The stated aim of the fabric is not just to stem the amount of plastic in our oceans, but also to educate consumers. The t-shirts display statements such as “happy oceans happy life” and the founders say that sustainability is core to the brand. Other companies such as McDonough Innovation, and Taiwanese firm Miniwiz have also found durable uses for plastics in the form of building materials and other products.

Williams, the co-founder of Bionic Yarn, said: “When we have water, that’s when you know that you have life. When that is contaminated you don’t have anything … we can slow down the production of new polyester, we can just recycle the plastic from bottles."

What if we used something else?

One way to stop plastic leakage into the ocean is by replacing it with a different material. In India, 120 billion pieces of plastic cutlery are disposed of annually. In response to this startling amount of waste, an Indian startup called Bakeys has come up with an edible alternative.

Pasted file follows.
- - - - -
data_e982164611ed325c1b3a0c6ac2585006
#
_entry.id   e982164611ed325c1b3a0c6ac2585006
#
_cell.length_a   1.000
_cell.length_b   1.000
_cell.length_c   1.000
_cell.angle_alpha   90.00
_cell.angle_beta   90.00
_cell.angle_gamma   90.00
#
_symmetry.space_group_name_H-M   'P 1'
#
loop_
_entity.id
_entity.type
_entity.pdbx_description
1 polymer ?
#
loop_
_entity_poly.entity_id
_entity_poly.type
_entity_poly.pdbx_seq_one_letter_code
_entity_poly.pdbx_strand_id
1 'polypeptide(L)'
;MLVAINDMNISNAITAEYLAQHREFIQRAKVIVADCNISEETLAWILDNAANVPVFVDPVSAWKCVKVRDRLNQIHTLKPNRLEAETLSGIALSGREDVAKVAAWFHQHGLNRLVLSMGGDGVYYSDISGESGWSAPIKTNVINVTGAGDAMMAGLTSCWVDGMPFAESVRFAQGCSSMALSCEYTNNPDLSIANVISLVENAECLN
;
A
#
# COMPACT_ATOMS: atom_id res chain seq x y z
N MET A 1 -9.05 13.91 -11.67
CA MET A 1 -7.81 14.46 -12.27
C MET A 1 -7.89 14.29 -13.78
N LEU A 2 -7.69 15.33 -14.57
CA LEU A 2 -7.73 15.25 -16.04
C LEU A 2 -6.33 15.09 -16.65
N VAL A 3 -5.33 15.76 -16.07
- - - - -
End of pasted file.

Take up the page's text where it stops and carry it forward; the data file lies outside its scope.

Their brand of edible spoons, knives and chopsticks are baked rather than manufactured, and even come in a number of different flavours including celery, black pepper and cumin. If you don’t like the taste, then the cutlery will safely biodegrade in just five days. The company launched a kickstarter campaign which raised over $250,000, well above the initial target of $20,000. They have now invested in a new production line and shipped over 3 million items. The founder believes that with scale, the edible spoon will soon cost the same as the plastic alternative. “So now the cutlery is tasty, fun, nutritious and environmentally friendly,” said the founder Narayana Peesapahty.

Transforming today’s plastics economy from its current form (take-make-waste) to a zero waste circular economy (take-make-take-make) is a daunting challenge. However, with coordinated action from producers, recyclers, governments and consumers alike and continuing innovation in the sector – it can be done.